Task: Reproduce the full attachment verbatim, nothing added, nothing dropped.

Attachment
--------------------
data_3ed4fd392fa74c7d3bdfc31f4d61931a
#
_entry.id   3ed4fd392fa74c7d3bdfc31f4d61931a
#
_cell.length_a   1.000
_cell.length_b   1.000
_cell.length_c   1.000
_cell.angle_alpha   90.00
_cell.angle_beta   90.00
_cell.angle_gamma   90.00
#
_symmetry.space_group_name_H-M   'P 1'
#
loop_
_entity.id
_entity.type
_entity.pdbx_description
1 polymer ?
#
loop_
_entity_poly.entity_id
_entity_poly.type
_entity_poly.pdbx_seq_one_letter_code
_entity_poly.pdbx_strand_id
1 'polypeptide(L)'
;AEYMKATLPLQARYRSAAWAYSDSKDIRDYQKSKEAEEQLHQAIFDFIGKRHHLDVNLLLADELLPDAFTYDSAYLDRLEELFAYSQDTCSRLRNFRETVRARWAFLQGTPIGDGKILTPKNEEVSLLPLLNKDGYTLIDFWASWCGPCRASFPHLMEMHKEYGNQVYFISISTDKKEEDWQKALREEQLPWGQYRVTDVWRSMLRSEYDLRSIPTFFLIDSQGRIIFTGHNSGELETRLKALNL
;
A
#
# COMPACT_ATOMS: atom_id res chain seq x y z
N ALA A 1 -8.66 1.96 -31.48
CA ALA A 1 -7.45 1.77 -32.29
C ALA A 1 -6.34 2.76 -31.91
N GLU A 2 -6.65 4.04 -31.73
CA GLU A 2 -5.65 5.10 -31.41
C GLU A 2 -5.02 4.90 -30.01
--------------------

data_3ed4fd392fa74c7d3bdfc31f4d61931a
#
_entry.id   3ed4fd392fa74c7d3bdfc31f4d61931a
#
_cell.length_a   1.000
_cell.length_b   1.000
_cell.length_c   1.000
_cell.angle_alpha   90.00
_cell.angle_beta   90.00
_cell.angle_gamma   90.00
#
_symmetry.space_group_name_H-M   'P 1'
#
loop_
_entity.id
_entity.type
_entity.pdbx_description
1 polymer ?
#
loop_
_entity_poly.entity_id
_entity_poly.type
_entity_poly.pdbx_seq_one_letter_code
_entity_poly.pdbx_strand_id
1 'polypeptide(L)'
;AEYMKATLPLQARYRSAAWAYSDSKDIRDYQKSKEAEEQLHQAIFDFIGKRHHLDVNLLLADELLPDAFTYDSAYLDRLEELFAYSQDTCSRLRNFRETVRARWAFLQGTPIGDGKILTPKNEEVSLLPLLNKDGYTLIDFWASWCGPCRASFPHLMEMHKEYGNQVYFISISTDKKEEDWQKALREEQLPWGQYRVTDVWRSMLRSEYDLRSIPTFFLIDSQGRIIFTGHNSGELETRLKALNL
;
A
#
# COMPACT_ATOMS: atom_id res chain seq x y z
N ALA A 1 -8.66 1.96 -31.48
CA ALA A 1 -7.45 1.77 -32.29
C ALA A 1 -6.34 2.76 -31.91
N GLU A 2 -6.65 4.04 -31.73
CA GLU A 2 -5.65 5.10 -31.41
C GLU A 2 -5.02 4.90 -30.01